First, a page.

This Chapter was cut from the book prior to copy editing at the suggestion of beta readers, because they thought it was a distraction from the main storyline, although I alway liked this short chapter.
The messengers came in from the northwest and waded across the stream, near where it came from the forest. The two men had traveled for more than a moon and bore a basket of gifts from the People of the Great Water. The gifts consisted of dried fish and an elaborate necklace made from shells. These were arranged in clever way that formed a pattern—an image that changed depending on how he looked at it. The likeness reminded Great Storm of the enormous waterfall he had seen in his youth—the year he had stayed with his kin to the north. During his year as a visitor, he and his friend Red Stag had traveled far to the distant north to see ‘The Waters That Fall Forever’. The gift was also a reminder of the bond between Red Stag, the Chief Elder of the lake people, and himself. Great Storm had mated with a girl from that village and brought her back home.
The Chief Elder sat in his lodge alone, pondering the significance of the gift after the messengers had taken their leave to rest. The necklace alone was a treasure. Its design and making must have taken a highly skilled artist several moons to make—it represented enormous wealth, and was not given lightly. Sending two hunters to carry the message meant two moons of travel. The loss of the wealth they could have brought to their home was an even more significant investment. Red Stag wouldn’t have done this without expecting something of even more value in return.
Before the evening meal, Great Storm asked the higher-ranked messenger, Fighting Badger, to meet with him again, alone this time. He needed to find out what Red Stag wanted. Great Storm sat uneasily on a thick pile of skins. Arthritis in his knees had flared up this week and he needed more support than normal, but his back was as straight as ever and his gaze held the same power that had always instilled the respect and obedience of other men, even when he had been a young hunter.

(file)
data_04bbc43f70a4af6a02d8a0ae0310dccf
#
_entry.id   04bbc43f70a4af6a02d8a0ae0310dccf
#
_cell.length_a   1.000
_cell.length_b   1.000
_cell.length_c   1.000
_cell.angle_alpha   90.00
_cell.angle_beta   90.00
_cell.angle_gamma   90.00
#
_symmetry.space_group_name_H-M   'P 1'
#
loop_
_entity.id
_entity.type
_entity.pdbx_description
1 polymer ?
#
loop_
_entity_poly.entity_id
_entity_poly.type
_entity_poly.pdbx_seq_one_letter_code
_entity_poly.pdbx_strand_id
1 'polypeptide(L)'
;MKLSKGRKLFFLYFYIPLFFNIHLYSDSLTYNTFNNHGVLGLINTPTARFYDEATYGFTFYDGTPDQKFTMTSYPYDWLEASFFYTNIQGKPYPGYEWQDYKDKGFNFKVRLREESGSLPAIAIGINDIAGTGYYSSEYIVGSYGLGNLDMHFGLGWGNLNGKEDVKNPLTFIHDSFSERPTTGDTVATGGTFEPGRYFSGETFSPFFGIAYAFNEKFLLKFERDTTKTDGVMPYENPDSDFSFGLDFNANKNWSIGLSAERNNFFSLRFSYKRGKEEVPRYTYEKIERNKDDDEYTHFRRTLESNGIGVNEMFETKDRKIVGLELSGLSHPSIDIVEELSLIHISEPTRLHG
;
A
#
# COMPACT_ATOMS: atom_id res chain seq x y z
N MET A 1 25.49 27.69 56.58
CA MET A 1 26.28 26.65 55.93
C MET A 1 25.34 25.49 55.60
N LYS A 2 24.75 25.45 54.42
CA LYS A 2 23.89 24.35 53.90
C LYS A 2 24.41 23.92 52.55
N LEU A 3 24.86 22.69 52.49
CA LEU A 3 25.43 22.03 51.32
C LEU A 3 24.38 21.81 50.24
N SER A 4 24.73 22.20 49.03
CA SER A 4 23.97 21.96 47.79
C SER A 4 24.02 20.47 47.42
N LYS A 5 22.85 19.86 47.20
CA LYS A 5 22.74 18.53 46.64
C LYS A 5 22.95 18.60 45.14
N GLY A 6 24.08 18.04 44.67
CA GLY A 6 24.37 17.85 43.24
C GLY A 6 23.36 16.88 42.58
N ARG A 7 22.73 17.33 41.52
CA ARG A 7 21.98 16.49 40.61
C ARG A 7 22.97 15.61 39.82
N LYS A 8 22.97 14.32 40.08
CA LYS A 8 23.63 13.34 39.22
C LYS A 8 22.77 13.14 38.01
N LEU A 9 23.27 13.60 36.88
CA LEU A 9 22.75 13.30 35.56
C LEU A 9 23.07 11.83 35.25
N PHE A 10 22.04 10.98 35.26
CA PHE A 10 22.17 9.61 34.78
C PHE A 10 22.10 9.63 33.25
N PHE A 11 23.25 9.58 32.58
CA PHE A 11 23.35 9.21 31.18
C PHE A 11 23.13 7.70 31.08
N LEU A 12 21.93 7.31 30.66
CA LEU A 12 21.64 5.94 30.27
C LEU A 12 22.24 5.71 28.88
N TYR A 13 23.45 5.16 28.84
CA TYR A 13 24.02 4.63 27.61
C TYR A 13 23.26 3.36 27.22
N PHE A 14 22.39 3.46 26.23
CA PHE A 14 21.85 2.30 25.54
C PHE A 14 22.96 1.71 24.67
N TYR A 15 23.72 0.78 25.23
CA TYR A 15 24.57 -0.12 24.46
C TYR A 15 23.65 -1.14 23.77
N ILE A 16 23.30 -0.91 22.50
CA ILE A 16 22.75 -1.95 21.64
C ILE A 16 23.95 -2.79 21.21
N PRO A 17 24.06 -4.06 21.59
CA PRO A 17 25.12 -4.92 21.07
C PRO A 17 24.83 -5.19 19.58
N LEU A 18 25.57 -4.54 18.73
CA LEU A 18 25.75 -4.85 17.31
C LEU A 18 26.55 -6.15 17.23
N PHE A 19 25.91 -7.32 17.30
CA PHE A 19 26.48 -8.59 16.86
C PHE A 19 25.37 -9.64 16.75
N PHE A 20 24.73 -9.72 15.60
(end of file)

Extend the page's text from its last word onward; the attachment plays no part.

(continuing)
Fighting Badger seated himself in an almost-equal position. He was representing his village, not himself, but he waited for the Elder to begin. The hunter from the north guessed the question that must be on the old man’s mind, but as the one reaching out, tradition and politeness required that Great Storm broach the subject first.
“Please thank my brother, Red Stag, for his thoughtful gifts and kindly carry a small gift from me as a token of my respect. We all look forward to the meeting with your village next summer. I haven’t seen the shores of the lake for a long time and it’s been three summers since our people have laughed together.”
“I will be happy to carry your gift and your message.” Fighting Badger bowed is head and waited.
“Did Red Stag also send a personal message for me?”
“Great Storm. Your brother wanted me to mention that his grandson, Winter Wolf, is growing and is almost ready to become a hunter. When our peoples last met there was talk of a potential mating between our villages—a symbol of our continued strong ties. Red Stag wanted me to ask you about this . . . passing thought, to see if there might still be an opportunity for your granddaughter, Morning Song, to join us as Winter Wolf’s mate, and to further strengthen our kinship. Is the girl well?” he asked, although he knew the answer to this last question already.
Great Storm smiled when he thought about his only living granddaughter. “Yes, the girl is still healthy and has started to learn from her mother. Please tell my brother, Red Stag, that this seems a good thought. If such a mating were to happen, we would think it good for the young hunter to live with us for a season or two. This would also allow time for the girl to finish her training. We can discuss this important matter next summer when we meet. You will have the opportunity meet with the girl tonight, and you can take back your own impression of her character and upbringing. And I look forward to meeting young Winter Wolf again soon.”
“Thank you Great Storm. I know that Red Stag will be gratified that you would consider offering such a rare and cherished part of your village. I will be delighted to meet with the girl and her family tonight.” Both men continued to exchange pleasantries and to share information about friends and recent events. Neither man showed any sign that the matter that had been raised was settled—negotiations for a mating of this kind might last for many days.